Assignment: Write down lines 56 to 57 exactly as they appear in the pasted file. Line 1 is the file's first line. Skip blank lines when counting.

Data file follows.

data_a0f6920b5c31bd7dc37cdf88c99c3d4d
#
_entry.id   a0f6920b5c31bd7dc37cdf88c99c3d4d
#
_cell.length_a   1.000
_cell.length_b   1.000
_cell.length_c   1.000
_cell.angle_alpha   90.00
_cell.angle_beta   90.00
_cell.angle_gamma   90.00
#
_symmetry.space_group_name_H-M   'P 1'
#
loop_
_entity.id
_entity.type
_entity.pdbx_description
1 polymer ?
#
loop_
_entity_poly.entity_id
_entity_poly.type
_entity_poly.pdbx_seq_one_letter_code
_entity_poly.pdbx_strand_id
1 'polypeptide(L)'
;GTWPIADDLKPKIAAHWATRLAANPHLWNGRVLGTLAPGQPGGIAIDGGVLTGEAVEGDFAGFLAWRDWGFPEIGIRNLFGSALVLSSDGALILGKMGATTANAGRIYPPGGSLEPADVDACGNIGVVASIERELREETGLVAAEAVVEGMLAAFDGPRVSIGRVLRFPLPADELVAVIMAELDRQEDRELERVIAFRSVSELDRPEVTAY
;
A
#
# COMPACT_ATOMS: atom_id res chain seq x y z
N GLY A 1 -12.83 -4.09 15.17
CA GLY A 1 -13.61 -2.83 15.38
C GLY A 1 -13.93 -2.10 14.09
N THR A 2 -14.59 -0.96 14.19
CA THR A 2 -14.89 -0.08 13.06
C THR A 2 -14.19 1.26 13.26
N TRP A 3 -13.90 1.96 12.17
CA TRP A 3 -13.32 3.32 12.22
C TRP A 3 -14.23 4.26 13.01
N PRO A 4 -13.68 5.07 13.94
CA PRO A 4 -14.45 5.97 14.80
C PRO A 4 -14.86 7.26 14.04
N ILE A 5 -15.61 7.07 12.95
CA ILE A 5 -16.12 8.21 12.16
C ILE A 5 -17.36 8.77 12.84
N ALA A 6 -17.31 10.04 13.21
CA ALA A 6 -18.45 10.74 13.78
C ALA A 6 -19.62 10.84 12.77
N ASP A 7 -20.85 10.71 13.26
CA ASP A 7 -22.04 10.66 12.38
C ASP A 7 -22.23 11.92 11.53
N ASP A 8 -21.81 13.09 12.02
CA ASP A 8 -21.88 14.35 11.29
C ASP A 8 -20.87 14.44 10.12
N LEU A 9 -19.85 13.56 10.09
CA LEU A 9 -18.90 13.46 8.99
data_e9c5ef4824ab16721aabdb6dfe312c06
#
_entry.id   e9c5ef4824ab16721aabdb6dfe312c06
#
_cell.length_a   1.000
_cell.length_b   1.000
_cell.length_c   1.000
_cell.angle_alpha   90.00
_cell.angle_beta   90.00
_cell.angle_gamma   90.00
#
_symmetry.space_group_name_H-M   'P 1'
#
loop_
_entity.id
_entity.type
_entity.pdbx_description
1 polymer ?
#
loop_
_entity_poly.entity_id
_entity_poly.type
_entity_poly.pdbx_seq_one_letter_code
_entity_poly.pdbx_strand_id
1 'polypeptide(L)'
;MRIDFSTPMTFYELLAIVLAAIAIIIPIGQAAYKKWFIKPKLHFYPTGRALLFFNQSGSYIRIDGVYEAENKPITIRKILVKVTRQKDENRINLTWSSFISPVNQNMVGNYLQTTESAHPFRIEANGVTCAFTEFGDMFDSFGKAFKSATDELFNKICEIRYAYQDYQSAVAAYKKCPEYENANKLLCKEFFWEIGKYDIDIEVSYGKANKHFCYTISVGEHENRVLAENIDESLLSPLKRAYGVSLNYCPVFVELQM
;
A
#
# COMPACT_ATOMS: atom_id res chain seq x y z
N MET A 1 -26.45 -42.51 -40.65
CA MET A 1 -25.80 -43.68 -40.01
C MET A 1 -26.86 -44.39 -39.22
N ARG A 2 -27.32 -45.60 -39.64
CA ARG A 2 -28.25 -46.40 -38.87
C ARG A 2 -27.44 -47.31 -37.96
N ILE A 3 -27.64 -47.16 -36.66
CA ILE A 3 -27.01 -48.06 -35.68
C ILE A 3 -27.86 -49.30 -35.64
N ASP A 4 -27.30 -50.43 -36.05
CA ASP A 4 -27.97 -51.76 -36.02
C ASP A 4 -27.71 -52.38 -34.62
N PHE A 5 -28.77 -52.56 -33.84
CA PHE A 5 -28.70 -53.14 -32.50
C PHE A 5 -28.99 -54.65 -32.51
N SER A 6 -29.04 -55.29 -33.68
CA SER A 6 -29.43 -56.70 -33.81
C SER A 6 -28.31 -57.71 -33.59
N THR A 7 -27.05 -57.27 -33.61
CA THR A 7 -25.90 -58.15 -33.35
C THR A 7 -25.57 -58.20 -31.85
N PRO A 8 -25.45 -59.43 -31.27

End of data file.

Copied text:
CA LEU A 9 -18.90 13.46 8.99
data_e9c5ef4824ab16721aabdb6dfe312c06